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Chapter 6

WDW205 Textbook Summary - Chapter 6

3 pages102 viewsWinter 2011

Department
Woodsworth College Courses
Course Code
WDW101Y1
Professor
William Watson
Chapter
6

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Criminology WDW205H1 FOctober 3, 2010 Note Series
6
Chapter 6 Trait Theories
Trait Theories- this approach looks at the combination of biological or psychological attributes that might
explain criminality. Each offender is considered unique, physically and mentally; consequently, there must
be a unique explanation for each persons behaviour
Biological Trait Theory
Somatype- an idea used in a system developed for categorizing people on the basis of their body build,
associated with the work of William Sheldon
Sociobiology- branch of science that views human behaviour as being motivated by inborn biological urges
and desires. The urge to survive and reproduce motivates human behaviour
Equipotentiality- view that all individuals are equal at birth and are thereafter influenced by their
environment
Instincts- the mechanism by which routine actions and behaviour are known automatically without
learning
Biological Theories of Crime
Biochemical
-major premise is that crime is a function of diet, vitamins, hormonal imbalances or food allergies
Neurological
-major premise is that delinquents often suffer brain impairment; attention deficit hyperactivity disorder
(ADHD) and minimal brain dysfunction are related to antisocial behaviour
Genetic
-major premise is that criminal traits and predispositions are inherited; the criminality of parents can
predict the delinquency of children
Evolutionary
-major premise is that as the human race evolved, traits become ingrained; some of these traits make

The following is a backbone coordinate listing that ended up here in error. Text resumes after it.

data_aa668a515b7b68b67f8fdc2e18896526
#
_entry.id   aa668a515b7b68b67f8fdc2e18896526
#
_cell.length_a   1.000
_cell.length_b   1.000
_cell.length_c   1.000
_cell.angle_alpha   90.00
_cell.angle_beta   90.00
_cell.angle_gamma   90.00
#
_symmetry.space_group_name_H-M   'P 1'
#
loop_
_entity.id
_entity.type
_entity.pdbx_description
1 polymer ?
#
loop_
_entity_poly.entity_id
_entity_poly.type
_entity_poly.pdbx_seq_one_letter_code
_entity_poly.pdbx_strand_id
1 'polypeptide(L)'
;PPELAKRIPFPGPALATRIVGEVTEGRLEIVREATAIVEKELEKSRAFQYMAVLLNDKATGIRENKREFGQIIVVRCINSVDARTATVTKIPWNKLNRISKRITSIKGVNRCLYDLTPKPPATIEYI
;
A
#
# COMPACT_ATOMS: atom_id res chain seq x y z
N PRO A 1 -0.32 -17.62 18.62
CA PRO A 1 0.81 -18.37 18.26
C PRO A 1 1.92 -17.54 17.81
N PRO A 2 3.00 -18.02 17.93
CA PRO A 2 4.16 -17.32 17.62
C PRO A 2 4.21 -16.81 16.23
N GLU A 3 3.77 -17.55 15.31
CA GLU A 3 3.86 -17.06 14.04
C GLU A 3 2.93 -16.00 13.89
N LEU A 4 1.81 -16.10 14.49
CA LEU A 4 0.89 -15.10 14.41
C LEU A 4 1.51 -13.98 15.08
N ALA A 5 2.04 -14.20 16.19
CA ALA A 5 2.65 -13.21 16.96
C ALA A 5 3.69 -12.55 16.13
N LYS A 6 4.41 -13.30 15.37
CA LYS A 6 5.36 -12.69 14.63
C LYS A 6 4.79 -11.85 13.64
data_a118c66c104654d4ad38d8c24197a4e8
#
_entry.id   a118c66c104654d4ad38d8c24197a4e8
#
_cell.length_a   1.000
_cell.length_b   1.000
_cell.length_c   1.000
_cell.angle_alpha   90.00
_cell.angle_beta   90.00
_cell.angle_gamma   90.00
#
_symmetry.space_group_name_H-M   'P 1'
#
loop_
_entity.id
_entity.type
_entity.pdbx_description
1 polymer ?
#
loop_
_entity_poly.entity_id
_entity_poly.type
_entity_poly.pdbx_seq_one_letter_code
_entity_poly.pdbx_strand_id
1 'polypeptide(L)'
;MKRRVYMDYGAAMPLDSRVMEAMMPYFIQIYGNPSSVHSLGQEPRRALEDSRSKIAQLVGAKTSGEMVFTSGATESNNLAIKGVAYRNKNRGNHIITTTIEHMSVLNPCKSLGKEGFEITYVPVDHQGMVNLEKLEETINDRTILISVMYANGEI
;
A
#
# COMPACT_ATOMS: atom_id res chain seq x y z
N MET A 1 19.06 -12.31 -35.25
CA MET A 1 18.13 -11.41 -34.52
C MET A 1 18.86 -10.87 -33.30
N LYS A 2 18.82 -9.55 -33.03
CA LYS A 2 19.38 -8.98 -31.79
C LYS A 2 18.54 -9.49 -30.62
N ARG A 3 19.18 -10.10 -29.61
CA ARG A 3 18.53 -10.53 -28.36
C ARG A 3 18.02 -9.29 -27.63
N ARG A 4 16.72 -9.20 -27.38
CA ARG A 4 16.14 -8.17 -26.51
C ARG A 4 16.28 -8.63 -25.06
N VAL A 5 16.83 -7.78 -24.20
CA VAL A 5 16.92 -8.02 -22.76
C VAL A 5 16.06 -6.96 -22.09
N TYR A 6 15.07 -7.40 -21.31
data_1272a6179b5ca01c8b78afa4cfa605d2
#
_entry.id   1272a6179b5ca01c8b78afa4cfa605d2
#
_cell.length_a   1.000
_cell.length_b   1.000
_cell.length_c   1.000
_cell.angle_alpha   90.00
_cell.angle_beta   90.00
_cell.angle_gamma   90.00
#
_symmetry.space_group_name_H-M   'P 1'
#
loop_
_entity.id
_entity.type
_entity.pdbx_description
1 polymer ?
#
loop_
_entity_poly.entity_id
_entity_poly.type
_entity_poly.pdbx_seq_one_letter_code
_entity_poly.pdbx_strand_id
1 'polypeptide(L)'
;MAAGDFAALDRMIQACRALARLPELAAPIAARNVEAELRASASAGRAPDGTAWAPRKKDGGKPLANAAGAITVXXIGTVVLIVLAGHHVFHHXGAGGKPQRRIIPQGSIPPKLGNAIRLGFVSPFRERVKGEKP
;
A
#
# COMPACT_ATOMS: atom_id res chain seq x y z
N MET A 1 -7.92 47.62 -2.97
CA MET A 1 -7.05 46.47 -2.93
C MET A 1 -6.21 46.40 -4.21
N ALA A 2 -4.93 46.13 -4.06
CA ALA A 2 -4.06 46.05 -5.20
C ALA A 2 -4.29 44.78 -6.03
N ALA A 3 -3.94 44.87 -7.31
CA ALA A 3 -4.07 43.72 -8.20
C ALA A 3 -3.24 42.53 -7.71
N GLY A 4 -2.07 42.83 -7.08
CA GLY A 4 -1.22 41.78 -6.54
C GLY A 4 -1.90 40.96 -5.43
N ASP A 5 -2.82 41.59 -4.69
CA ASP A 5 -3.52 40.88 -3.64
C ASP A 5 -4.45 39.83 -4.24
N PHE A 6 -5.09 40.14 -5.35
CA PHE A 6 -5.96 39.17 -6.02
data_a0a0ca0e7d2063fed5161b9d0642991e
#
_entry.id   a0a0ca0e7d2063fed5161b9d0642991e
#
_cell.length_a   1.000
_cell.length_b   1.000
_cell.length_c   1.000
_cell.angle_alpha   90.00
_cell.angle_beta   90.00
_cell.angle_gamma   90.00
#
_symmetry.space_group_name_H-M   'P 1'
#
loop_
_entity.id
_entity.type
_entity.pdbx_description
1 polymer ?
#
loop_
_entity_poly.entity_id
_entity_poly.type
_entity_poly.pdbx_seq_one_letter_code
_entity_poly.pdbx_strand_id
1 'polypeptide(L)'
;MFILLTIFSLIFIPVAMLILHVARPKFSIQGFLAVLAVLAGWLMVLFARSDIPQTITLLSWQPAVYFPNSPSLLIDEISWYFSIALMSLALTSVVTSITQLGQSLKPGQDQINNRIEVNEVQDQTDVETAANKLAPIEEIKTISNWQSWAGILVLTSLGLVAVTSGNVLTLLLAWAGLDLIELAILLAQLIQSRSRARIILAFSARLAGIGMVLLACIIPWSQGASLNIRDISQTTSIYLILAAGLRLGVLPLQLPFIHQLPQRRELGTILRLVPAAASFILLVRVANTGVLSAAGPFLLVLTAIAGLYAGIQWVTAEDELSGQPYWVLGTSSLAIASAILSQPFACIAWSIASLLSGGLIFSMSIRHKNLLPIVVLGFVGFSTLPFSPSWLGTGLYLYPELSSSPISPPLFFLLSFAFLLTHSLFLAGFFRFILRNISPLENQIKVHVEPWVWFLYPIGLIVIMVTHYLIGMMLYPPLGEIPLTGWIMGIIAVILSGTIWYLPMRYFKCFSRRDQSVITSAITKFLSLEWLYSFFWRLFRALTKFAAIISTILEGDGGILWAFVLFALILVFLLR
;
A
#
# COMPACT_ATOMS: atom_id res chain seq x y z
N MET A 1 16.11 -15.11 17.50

people aggressive and predisposed to commit crime
Biochemical Conditions and Crime
Hypoglycemia- a biochemical condition, in this case a deficiency of sugar, influences antisocial behaviour
and criminality
Androgens- male sex hormones, linked to criminality
Testosterone- an androgen, or male hormone, which controls secondary sex characteristics and can alter
behaviour
Premenstrual Syndrome PMS- the biogenetic theory that several days prior to and during menstruation
females are beset by irrationability and poor judgement as a result of hormonal changes, and that this
puts them at a greater risk for criminality
Neurophysiology- the study of brain activity that looks at neurological and physical abnormalities
acquired during the fetal or perinatal stage thought to control behaviour
Electroencephalograph EEG- a device that can record the electronic impulses given off by the brain,
commonly called brain waves
Minimal Brain Dysfunction MBD- an abnormality in cerebral structure causes maladaptive behaviour;
linked to serious antisocial acts, an imbalance in the urge-control mechanisms of the brain, and chemical
abnormality
Attention deficit hyperactivity disorder ADHD- a condition in which a child shows a developmentally
inappropriate lack of attention, impulsivity and hyperactivity
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